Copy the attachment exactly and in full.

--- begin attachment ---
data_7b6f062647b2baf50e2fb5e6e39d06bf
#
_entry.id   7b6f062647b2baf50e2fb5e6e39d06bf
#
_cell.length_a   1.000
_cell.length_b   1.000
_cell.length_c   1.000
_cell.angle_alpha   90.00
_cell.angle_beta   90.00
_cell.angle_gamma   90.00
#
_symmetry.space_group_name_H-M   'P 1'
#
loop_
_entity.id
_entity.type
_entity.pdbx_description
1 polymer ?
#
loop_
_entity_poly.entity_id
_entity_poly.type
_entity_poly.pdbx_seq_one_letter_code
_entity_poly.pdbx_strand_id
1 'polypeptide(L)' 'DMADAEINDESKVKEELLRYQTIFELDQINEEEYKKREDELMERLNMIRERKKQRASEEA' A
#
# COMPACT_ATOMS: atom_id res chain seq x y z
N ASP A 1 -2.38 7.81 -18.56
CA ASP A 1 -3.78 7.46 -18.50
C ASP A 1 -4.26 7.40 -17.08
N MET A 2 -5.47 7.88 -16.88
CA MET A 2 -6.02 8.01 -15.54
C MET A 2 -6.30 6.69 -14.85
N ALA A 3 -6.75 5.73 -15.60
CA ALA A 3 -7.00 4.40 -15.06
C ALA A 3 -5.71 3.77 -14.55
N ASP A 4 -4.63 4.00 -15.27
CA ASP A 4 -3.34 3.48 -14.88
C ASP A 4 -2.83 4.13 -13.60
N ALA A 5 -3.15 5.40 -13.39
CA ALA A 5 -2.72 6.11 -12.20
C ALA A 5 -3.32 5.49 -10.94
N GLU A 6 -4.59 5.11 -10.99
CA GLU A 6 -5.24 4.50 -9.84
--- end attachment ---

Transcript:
data_7b6f062647b2baf50e2fb5e6e39d06bf
#
_entry.id   7b6f062647b2baf50e2fb5e6e39d06bf
#
_cell.length_a   1.000
_cell.length_b   1.000
_cell.length_c   1.000
_cell.angle_alpha   90.00
_cell.angle_beta   90.00
_cell.angle_gamma   90.00
#
_symmetry.space_group_name_H-M   'P 1'
#
loop_
_entity.id
_entity.type
_entity.pdbx_description
1 polymer ?
#
loop_
_entity_poly.entity_id
_entity_poly.type
_entity_poly.pdbx_seq_one_letter_code
_entity_poly.pdbx_strand_id
1 'polypeptide(L)' 'DMADAEINDESKVKEELLRYQTIFELDQINEEEYKKREDELMERLNMIRERKKQRASEEA' A
#
# COMPACT_ATOMS: atom_id res chain seq x y z
N ASP A 1 -2.38 7.81 -18.56
CA ASP A 1 -3.78 7.46 -18.50
C ASP A 1 -4.26 7.40 -17.08
N MET A 2 -5.47 7.88 -16.88
CA MET A 2 -6.02 8.01 -15.54
C MET A 2 -6.30 6.69 -14.85
N ALA A 3 -6.75 5.73 -15.60
CA ALA A 3 -7.00 4.40 -15.06
C ALA A 3 -5.71 3.77 -14.55
N ASP A 4 -4.63 4.00 -15.27
CA ASP A 4 -3.34 3.48 -14.88
C ASP A 4 -2.83 4.13 -13.60
N ALA A 5 -3.15 5.40 -13.39
CA ALA A 5 -2.72 6.11 -12.20
C ALA A 5 -3.32 5.49 -10.94
N GLU A 6 -4.59 5.11 -10.99
CA GLU A 6 -5.24 4.50 -9.84